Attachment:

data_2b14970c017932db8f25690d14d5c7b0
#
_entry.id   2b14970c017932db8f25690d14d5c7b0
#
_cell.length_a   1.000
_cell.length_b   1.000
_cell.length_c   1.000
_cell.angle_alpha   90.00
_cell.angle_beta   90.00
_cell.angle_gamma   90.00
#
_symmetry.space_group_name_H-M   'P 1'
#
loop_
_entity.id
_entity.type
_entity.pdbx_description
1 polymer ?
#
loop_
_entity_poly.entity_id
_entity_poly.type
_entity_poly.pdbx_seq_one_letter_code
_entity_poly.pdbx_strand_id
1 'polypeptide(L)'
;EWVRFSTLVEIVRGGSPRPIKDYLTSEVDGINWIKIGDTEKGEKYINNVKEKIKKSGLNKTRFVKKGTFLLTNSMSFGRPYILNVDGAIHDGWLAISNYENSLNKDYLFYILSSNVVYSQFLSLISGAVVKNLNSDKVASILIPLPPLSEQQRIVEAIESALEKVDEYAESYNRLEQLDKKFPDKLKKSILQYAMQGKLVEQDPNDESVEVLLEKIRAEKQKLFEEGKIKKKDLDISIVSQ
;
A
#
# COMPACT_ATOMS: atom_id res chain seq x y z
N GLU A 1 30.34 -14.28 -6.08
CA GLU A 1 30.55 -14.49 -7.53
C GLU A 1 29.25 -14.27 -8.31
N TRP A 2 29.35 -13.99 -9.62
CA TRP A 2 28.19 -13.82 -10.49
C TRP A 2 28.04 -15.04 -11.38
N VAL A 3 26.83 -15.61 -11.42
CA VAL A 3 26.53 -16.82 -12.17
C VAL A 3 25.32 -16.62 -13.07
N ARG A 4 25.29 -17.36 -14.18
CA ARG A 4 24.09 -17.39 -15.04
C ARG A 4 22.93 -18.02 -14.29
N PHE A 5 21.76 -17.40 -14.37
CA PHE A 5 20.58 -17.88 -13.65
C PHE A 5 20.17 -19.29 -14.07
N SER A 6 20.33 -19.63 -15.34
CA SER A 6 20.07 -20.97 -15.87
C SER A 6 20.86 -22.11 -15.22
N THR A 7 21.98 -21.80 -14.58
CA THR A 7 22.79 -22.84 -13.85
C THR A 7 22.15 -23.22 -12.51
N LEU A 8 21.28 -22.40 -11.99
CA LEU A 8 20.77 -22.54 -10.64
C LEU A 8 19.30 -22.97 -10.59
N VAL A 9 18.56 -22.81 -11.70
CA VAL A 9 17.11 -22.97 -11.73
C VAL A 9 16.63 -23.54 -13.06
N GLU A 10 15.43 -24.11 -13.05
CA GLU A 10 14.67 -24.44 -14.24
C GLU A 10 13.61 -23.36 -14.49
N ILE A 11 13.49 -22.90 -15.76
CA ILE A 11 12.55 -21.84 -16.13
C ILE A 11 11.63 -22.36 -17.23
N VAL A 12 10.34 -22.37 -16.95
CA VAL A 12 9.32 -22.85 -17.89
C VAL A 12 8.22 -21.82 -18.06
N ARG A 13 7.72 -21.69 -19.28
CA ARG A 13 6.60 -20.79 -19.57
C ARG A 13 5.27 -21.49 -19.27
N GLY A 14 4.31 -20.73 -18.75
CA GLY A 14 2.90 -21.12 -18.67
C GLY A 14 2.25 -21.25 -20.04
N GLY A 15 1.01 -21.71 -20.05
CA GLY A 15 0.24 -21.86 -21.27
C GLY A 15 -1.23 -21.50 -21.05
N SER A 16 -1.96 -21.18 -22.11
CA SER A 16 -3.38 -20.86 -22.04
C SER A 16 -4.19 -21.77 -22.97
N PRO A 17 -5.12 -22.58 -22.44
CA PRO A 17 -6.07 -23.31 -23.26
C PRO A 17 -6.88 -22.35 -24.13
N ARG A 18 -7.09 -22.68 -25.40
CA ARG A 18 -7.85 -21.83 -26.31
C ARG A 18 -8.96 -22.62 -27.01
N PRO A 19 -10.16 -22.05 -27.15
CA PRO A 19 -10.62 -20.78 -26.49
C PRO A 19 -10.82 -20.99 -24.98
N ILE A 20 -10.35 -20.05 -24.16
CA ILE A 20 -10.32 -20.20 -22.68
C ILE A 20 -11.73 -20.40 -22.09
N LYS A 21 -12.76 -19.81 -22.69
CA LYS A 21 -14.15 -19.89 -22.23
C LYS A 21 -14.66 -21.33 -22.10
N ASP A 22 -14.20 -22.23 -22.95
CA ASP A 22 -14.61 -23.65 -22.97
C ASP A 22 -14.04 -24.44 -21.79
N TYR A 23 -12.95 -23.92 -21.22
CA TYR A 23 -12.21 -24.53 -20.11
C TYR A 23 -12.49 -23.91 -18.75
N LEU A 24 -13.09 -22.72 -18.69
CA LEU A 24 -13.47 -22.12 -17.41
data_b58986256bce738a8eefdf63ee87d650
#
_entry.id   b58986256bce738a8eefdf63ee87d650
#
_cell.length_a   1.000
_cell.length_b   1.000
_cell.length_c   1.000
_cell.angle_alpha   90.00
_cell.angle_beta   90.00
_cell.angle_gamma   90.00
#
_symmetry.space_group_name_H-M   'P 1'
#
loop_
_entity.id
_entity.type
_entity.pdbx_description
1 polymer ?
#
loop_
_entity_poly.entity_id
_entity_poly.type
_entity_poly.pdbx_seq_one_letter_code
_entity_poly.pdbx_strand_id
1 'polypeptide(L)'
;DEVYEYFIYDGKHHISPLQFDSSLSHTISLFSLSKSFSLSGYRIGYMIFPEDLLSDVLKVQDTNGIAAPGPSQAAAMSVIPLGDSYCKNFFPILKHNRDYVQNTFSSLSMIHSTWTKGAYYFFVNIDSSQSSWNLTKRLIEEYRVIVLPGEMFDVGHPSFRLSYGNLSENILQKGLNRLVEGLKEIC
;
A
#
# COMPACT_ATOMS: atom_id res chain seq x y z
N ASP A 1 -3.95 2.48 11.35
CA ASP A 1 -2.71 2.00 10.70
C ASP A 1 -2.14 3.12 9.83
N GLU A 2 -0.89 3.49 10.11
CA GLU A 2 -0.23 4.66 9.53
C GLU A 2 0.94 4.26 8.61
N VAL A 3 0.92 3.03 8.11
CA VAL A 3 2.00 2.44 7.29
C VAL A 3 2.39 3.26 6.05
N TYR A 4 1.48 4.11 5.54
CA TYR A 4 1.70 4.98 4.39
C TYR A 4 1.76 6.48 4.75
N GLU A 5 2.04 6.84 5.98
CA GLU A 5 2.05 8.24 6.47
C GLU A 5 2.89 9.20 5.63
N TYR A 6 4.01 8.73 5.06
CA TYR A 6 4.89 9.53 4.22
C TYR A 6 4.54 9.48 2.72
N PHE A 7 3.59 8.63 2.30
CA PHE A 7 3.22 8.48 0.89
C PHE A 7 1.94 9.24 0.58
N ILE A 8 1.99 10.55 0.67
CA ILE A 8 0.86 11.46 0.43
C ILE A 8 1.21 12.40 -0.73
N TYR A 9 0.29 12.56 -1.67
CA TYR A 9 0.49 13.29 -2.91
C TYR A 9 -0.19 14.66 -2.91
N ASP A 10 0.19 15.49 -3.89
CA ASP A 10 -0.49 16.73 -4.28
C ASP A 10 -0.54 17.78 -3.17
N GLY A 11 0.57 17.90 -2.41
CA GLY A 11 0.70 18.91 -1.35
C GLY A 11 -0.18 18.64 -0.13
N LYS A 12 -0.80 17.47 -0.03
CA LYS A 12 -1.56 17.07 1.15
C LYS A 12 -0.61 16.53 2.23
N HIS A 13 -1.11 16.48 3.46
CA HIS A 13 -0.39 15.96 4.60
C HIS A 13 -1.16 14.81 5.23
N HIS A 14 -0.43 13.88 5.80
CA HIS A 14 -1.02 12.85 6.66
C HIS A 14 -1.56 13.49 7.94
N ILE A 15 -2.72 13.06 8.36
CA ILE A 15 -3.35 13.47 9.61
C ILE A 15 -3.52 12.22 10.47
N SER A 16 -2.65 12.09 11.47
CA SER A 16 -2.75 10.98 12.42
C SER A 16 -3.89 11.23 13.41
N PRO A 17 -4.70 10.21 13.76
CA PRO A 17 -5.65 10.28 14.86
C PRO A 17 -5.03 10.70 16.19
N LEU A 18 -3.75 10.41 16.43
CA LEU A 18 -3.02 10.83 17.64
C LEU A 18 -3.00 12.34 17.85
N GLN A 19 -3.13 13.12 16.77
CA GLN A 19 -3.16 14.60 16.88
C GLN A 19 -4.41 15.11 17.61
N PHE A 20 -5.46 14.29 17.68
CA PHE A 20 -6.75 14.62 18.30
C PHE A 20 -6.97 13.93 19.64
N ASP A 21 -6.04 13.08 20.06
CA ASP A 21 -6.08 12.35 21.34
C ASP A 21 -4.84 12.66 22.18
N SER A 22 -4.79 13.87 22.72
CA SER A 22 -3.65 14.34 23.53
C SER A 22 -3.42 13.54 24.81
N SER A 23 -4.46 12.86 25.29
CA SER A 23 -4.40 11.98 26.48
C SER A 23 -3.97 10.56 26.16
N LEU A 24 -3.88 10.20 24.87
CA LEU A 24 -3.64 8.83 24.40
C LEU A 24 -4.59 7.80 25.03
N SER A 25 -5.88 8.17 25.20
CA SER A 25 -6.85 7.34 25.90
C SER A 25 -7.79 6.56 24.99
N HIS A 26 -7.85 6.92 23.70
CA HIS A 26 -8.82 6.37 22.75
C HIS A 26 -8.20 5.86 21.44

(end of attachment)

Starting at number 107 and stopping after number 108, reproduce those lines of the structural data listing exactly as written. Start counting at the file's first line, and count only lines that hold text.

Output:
_cell.length_b   1.000
_cell.length_c   1.000